By the time children enter first grade, they have learned a lot about human minds-their own, and other people’s. A five-year-old can tell whether someone is happy or sad, wanted carrots or raisins, and knows or doesn’t know where the missing cookie is. Of course, children and even adults still have a lot to learn about people’s thoughts and emotions; for example, the difference between someone taking a cookie intentionally, accidentally, or negligently, or the difference between feeling happy versus acting happy. This long and impressive developmental progression is sometimes called “acquiring a Theory of Mind.” A full account of Theory of Mind (ToM) development would require us to describe infants’ initial conceptual repertoire, the mature structure of the theory, and how maturation and different learning mechanisms capitalize on children’s experience to bridge this gap (Carey, 2009). To build such an account, developmental psychologists must use many different empirical approaches; while initial studies of ToM typically asked three-to six-year-old children to explain and predict others’ actions (Perner et al., 1987; Wellman et al., 2001), more recent studies of ToM use reaction times, eye tracking measures of anticipation and surprise, live-action measures of intervention, and more (Onishi & Baillageon, 2005; Southgate et al., 2007; Samson et al., 2010; Knudsen & Liszkowski, 2012). In the current chapter, we argue that noninvasive neuroscientific measurements of children’s developing brains offer a promising additional approach, providing a complementary and, in some cases, unique window on key aspects of ToM development.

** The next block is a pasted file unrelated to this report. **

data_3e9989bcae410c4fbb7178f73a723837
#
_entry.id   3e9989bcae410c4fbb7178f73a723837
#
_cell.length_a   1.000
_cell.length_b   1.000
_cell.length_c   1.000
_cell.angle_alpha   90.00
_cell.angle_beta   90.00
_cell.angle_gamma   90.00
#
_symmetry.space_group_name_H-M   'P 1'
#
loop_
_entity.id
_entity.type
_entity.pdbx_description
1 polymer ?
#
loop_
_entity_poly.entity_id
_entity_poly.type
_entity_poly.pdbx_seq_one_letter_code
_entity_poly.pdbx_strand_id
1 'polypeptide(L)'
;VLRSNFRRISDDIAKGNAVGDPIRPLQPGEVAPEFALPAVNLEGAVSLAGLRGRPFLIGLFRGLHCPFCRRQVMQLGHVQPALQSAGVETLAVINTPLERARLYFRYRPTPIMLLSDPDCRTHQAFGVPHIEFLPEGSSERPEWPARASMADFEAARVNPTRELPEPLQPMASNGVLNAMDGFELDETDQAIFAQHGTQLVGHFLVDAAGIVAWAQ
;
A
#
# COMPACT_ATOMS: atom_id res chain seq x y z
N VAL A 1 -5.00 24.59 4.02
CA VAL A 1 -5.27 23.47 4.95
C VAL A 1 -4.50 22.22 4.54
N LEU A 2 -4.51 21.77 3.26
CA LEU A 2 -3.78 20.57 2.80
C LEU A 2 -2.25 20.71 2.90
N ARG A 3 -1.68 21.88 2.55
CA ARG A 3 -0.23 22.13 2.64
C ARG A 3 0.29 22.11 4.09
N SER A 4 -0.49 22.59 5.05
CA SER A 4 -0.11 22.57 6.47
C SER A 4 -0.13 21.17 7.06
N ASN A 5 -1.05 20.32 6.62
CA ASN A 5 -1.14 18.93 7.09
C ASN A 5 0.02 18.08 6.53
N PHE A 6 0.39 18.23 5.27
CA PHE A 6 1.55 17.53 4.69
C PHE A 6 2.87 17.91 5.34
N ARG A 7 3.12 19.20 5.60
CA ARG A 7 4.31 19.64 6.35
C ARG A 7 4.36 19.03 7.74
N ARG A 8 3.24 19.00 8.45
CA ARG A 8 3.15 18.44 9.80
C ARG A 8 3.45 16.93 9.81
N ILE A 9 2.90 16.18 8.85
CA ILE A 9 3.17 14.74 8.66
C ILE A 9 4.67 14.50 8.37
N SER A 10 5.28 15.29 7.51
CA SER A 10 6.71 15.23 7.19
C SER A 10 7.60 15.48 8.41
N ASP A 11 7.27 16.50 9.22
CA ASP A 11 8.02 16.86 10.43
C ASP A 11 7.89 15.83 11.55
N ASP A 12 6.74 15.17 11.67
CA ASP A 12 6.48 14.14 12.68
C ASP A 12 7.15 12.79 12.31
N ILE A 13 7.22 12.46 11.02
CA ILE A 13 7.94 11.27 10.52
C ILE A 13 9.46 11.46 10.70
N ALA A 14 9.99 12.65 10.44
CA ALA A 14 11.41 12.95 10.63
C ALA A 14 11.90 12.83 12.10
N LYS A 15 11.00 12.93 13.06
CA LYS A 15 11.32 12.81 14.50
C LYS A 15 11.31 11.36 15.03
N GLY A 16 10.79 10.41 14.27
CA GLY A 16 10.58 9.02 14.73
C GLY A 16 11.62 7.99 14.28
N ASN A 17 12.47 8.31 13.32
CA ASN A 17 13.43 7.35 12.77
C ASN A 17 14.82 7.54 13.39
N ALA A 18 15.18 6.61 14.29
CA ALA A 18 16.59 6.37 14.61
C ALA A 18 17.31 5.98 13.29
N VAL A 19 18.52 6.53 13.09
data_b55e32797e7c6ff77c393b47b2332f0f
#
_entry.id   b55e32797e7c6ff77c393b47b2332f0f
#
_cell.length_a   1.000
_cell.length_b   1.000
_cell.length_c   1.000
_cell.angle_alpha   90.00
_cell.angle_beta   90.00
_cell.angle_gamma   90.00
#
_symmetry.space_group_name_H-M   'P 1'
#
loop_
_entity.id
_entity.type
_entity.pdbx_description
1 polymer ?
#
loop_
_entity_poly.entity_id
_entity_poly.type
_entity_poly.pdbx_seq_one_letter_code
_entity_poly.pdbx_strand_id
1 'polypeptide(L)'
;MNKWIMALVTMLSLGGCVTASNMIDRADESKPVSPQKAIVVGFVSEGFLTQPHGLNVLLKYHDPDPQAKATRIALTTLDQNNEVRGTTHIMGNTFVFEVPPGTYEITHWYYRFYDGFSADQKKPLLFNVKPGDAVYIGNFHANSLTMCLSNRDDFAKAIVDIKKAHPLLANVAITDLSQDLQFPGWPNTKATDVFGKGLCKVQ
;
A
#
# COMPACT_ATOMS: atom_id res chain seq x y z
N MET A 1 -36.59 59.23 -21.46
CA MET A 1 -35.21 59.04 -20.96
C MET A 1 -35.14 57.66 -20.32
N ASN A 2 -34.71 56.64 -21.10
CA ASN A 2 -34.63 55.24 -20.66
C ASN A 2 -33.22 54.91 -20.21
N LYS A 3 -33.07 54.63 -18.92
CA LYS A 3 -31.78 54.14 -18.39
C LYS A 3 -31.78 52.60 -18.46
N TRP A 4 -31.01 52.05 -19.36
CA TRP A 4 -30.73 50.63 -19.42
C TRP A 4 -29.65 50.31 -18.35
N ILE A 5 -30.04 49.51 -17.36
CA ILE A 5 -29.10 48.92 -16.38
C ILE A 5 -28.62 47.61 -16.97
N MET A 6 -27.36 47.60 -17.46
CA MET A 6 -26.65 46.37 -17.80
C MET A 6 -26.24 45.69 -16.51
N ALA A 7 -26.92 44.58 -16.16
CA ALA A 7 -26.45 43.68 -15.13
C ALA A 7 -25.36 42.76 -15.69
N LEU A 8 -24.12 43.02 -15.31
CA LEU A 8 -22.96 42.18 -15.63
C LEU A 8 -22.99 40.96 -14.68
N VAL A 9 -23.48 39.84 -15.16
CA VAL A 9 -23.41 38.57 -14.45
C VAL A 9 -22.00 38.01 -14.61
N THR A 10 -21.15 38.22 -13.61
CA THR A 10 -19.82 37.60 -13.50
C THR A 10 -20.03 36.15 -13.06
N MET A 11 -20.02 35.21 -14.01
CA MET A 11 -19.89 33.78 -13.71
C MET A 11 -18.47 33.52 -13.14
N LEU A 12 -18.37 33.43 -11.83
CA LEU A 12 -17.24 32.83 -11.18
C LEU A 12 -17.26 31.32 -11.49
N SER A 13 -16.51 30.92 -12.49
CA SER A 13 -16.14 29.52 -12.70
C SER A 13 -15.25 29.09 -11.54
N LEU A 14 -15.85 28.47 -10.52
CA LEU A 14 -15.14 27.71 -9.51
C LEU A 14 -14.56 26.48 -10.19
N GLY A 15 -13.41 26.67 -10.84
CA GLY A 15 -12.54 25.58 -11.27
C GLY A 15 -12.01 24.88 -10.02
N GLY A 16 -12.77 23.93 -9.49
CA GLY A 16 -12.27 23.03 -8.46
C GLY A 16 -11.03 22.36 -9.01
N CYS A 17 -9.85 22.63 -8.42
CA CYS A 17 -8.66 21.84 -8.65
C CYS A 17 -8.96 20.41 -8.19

|Title of host publication||Social Cognition|
|Subtitle of host publication||Development Across the Life Span|
|Editors||Jessica Sommerville, Jean Decety|
|Number of pages||28|
|ISBN (Print)||9781138859937, 9781138859944|
|Publication status||Published - 26 Sep 2016|
|Name||Frontiers of Developmental Science|